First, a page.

Supreme Court’s ‘Green Crackers’ Won’t Be Available Anytime Soon

Firecracker makers say the Supreme Court’s ‘green crackers’ will take at least four years.
Customers browse at a firecracker and fireworks stall in Mumbai. Photographer: Dhiraj Singh/Bloomberg
Customers browse at a firecracker and fireworks stall in Mumbai. Photographer: Dhiraj Singh/Bloomberg

The Supreme Court wants a greener, cleaner Diwali but that may be near impossible, at least this year.

The top court, hearing a clutch of petitions seeking a complete ban on firecrackers to curb pollution that engulfs the national capital region every year after Diwali, ruled that only eco-friendly or “green crackers” would be allowed. These, according to the judgment, are fireworks with lower emissions and noise levels.

“There’s nothing called green crackers,” said Vijay Panjwani, advocate for the Central Pollution Control Board, one of the agencies whose suggestions were part of the government’s affidavit proposing “green crackers” as an environmentally safe option. The Supreme Court accepted parts of the affidavit.

The Supreme Court used the term ‘green cracker’ which means very harmful chemicals used to emit different kinds of lights are not to be used now.
Vijay Panjwani, Senior Advocate, Supreme Court.

Sivakasi in Tamil Nadu is India’s largest hub for making firecrackers. K Mariappan, general secretary of Tamil Nadu Fireworks and Amorces Manufacturers Association, said, “This Diwali, don’t dream of it.” It will take at least four years to actually make firecrackers as per the norms laid down in the judgment, he said.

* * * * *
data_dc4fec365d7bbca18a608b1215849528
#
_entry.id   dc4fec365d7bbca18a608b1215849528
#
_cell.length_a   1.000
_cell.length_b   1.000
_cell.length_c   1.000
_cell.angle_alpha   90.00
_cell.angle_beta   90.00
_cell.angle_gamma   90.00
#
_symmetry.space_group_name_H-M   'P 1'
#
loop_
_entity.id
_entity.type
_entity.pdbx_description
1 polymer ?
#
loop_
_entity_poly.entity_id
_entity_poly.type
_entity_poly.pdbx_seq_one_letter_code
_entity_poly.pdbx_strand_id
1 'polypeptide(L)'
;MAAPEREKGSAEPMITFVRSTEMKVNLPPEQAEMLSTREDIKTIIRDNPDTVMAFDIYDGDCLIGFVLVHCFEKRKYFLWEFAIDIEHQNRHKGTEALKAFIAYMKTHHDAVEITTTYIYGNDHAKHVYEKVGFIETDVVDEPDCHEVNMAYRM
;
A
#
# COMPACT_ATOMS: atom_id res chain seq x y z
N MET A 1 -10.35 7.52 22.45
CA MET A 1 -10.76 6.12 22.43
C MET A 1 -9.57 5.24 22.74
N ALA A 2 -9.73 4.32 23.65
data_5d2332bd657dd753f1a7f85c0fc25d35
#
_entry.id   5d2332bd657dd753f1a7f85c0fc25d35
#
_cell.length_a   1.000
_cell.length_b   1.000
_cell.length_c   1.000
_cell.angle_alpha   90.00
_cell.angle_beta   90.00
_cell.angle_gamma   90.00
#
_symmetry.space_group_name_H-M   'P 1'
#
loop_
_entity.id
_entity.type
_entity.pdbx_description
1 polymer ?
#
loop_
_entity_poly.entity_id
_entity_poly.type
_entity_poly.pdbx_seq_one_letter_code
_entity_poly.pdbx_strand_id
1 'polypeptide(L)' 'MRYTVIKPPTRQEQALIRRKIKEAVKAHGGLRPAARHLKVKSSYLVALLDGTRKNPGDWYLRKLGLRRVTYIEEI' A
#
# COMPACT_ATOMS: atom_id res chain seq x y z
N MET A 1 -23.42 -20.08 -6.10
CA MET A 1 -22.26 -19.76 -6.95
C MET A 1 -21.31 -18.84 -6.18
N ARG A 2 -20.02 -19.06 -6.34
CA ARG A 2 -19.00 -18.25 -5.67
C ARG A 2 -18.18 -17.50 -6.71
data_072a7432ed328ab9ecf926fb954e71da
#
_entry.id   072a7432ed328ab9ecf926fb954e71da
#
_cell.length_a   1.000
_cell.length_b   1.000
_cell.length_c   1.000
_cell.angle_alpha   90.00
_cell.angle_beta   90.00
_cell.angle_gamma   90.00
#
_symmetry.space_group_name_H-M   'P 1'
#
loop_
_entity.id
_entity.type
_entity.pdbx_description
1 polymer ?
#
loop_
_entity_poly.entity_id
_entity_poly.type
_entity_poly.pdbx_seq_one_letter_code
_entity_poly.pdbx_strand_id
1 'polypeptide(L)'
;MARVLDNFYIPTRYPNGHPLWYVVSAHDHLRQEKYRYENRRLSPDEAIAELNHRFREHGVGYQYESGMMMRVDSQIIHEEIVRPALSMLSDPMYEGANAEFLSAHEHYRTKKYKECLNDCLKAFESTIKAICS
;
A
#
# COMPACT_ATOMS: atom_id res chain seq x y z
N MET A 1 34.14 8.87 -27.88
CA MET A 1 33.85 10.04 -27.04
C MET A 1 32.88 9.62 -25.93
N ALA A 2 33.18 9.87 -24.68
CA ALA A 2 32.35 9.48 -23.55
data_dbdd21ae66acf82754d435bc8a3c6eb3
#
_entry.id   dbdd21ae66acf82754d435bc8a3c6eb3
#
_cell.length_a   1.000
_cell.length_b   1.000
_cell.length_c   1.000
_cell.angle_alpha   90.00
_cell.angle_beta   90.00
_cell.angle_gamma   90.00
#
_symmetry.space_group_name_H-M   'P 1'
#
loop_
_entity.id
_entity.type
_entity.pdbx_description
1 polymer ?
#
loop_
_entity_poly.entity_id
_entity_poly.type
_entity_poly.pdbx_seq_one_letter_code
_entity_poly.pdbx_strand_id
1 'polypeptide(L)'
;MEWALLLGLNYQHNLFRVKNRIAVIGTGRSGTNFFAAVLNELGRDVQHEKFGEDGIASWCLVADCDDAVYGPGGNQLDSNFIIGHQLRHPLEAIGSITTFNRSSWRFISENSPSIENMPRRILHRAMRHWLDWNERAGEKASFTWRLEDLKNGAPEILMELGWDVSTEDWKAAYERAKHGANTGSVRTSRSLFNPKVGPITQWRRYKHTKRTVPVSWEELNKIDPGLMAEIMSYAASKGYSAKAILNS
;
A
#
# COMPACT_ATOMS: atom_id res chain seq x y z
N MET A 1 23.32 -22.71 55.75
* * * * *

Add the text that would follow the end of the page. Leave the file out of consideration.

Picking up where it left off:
Today there is no green cracker, there is no eco-friendly cracker. Some scientist cannot give a prescription and say you should follow this.
K Mariappan, General Secretary, TANFAMA.

Apart from the challenge of actually manufacturing “green crackers” in time for the festive season, another hurdle is implementation. The Supreme Court ruled that firecrackers can be burst only between 8 p.m. and 10 p.m. on Diwali and other festivals; and between 11.55 p.m. and 12.30 a.m. on Christmas and New Year. The rules have to be enforced by the police, and the station house officer in charge of the local police station would be held personally responsible and liable for contempt in case of any violation.

“This cannot be part of policing,” said Environmental Activist Vimlendu Jha, who has been advocating a complete ban on firecrackers. For now, the Supreme Court has considered a graded approach rather than a complete ban. Implementing this may prove to be a huge challenge, he said.

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